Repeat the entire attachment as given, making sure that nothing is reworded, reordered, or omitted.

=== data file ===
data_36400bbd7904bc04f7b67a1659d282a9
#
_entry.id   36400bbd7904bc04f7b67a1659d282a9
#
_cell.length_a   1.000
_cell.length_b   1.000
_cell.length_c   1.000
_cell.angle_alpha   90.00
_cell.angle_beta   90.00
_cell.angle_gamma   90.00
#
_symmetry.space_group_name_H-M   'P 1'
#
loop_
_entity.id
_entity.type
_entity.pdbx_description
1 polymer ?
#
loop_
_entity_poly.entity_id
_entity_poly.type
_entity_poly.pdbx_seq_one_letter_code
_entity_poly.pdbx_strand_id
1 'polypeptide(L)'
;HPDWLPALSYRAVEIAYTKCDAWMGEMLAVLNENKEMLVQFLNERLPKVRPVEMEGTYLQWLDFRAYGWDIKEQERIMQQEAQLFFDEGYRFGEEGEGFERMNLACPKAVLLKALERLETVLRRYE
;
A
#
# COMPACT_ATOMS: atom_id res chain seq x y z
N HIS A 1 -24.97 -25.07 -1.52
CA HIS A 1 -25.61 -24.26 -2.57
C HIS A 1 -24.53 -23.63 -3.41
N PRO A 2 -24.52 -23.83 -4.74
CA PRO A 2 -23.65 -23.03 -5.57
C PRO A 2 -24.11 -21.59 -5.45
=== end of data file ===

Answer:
data_36400bbd7904bc04f7b67a1659d282a9
#
_entry.id   36400bbd7904bc04f7b67a1659d282a9
#
_cell.length_a   1.000
_cell.length_b   1.000
_cell.length_c   1.000
_cell.angle_alpha   90.00
_cell.angle_beta   90.00
_cell.angle_gamma   90.00
#
_symmetry.space_group_name_H-M   'P 1'
#
loop_
_entity.id
_entity.type
_entity.pdbx_description
1 polymer ?
#
loop_
_entity_poly.entity_id
_entity_poly.type
_entity_poly.pdbx_seq_one_letter_code
_entity_poly.pdbx_strand_id
1 'polypeptide(L)'
;HPDWLPALSYRAVEIAYTKCDAWMGEMLAVLNENKEMLVQFLNERLPKVRPVEMEGTYLQWLDFRAYGWDIKEQERIMQQEAQLFFDEGYRFGEEGEGFERMNLACPKAVLLKALERLETVLRRYE
;
A
#
# COMPACT_ATOMS: atom_id res chain seq x y z
N HIS A 1 -24.97 -25.07 -1.52
CA HIS A 1 -25.61 -24.26 -2.57
C HIS A 1 -24.53 -23.63 -3.41
N PRO A 2 -24.52 -23.83 -4.74
CA PRO A 2 -23.65 -23.03 -5.57
C PRO A 2 -24.11 -21.59 -5.45